As a general rule, the skin benefits from a balanced diet that includes as many natural foods as possible and that is low in ready-made meals and sugar. For children with atopic dermatitis, it is a good idea to investigate possible food intolerances. Try cutting out common culprits such as citrus fruits, wheat or cow's milk products for a while and observe how your child’s skin reacts. As with any elimination diet, you should only ever test one potential trigger at a time.
Tip 3: Clothing – Keep irritation to a minimum
Materials like wool or synthetic fibres can irritate the skin. To keep potential irritation to a minimum, choose loose-fitting clothing for your child that is made from non-scratchy, lightweight and breathable material (e.g. organic cotton or silk). Remove any labels that may rub against the skin. Buying second-hand children's clothes and washing new clothes before first-time use will help you avoid potential residues that may irritate the skin or even cause an allergic reaction. The same goes for detergents: by using fragrance-free products for sensitive skin, you minimise the risk of skin irritation.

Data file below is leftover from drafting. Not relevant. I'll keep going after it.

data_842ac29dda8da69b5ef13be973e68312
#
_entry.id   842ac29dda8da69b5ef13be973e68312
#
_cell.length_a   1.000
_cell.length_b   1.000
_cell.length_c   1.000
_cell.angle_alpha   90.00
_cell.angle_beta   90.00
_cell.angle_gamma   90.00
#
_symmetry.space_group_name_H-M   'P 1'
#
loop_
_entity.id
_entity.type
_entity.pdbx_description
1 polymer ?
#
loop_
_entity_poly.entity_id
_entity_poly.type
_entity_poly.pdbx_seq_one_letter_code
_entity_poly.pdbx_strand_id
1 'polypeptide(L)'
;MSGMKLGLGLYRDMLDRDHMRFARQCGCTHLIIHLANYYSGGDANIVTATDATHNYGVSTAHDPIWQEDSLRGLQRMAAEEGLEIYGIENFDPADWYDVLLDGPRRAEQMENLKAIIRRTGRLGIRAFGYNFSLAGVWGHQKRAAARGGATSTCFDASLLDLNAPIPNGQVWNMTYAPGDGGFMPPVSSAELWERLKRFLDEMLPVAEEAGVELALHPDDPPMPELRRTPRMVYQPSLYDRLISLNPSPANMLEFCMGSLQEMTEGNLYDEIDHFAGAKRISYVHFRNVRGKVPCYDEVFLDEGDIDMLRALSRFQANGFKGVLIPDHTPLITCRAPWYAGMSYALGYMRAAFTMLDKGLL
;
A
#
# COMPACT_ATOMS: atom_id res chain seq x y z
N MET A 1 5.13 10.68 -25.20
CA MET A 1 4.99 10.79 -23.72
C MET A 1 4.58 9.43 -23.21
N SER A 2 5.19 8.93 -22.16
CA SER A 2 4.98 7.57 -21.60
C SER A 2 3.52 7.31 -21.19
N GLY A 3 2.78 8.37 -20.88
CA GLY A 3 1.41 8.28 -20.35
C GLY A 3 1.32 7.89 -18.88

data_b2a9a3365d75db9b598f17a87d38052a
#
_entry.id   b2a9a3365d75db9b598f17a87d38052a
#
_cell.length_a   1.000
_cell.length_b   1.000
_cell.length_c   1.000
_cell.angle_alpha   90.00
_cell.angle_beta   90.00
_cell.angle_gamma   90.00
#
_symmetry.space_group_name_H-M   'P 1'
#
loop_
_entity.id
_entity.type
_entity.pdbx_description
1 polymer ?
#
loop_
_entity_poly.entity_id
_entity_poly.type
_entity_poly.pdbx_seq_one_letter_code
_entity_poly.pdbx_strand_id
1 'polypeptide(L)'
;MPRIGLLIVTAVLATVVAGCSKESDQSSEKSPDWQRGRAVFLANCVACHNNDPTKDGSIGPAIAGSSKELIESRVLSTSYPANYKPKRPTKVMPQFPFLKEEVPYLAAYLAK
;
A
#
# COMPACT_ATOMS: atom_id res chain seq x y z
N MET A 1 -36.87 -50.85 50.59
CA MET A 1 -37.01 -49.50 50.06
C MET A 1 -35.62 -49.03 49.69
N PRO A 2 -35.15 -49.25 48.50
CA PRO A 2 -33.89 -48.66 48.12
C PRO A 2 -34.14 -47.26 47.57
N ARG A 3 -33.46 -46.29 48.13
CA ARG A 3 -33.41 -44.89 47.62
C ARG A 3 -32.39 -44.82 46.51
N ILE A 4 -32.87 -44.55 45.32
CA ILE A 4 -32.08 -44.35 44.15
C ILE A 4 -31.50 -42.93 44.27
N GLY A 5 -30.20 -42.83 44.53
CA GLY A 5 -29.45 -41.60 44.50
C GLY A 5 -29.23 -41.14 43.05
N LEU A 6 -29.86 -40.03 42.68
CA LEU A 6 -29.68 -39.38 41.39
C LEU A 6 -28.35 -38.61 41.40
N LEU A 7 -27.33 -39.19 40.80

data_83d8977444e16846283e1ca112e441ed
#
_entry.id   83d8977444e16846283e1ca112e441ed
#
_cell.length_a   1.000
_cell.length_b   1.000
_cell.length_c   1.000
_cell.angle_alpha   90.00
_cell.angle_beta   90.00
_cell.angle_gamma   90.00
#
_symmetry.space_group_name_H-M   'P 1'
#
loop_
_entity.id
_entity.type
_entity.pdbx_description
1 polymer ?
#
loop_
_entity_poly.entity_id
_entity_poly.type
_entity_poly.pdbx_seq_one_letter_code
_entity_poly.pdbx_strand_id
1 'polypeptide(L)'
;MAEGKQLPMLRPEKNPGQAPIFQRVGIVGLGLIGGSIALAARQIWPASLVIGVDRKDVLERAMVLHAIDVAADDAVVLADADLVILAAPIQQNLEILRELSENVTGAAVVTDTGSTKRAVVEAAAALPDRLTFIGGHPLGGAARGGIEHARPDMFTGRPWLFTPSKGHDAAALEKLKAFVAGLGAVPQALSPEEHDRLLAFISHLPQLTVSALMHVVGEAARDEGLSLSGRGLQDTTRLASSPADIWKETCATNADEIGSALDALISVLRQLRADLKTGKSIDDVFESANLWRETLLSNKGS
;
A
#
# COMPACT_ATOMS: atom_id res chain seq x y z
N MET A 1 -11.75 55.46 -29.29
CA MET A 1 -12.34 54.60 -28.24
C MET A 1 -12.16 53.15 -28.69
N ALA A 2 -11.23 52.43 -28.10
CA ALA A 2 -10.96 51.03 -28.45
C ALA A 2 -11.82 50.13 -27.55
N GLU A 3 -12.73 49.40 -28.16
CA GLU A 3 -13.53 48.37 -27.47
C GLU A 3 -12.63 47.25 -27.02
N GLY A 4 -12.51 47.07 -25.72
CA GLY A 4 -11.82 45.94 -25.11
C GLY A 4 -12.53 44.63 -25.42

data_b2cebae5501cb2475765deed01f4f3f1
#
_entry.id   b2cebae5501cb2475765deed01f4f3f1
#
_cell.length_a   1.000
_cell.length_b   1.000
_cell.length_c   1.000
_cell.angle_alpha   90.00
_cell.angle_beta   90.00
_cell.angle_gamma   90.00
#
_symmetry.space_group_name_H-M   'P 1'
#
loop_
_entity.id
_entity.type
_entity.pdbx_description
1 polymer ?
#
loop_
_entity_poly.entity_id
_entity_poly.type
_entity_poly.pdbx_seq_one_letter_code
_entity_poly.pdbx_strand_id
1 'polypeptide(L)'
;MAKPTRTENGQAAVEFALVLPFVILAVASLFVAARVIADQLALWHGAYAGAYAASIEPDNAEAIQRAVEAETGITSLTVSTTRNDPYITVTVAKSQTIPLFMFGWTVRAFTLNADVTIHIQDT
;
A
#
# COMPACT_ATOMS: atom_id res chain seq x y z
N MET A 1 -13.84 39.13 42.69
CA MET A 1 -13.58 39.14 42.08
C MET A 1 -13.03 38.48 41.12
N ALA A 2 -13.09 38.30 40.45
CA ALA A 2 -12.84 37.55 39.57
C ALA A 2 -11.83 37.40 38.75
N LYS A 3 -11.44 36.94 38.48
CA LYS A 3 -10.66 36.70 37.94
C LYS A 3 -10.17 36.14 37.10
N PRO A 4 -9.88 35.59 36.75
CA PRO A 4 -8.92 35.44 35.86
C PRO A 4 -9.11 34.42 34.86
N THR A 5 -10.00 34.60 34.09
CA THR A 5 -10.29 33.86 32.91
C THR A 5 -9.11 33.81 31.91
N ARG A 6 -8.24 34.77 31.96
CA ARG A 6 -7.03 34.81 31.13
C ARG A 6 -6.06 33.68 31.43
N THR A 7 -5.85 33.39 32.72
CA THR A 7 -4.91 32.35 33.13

Tip 4: Scratching – Minimise the damage
Even if you are able to explain to an older child that scratching actually makes the irritation worse, it is impossible for children to resist scratching altogether – especially while they sleep. You should therefore keep your child’s fingernails as short as possible. Overnight, you can put them in special cotton gloves designed for atopic dermatitis or sleepsuits with integrated scratch mitts. So-called “scratch blocks” can also help by directing the urge to scratch away from the affected area.
Tip 5: Rituals – Rhythm, structure and skin contact
Babies and infants with atopic dermatitis enjoy body contact and caresses, so don't hold back. You can combine this physical affection with skin care and simultaneously apply lotions or creams for atopic dermatitis . Take your time to gently rub or massage the products into the skin. By incorporating this into a story or a song, you can even turn it into a daily ritual. Rituals are helpful for giving the entire family structure and rhythm. They can be particularly beneficial in the evening as a way of preparing your child for a good, restful sleep.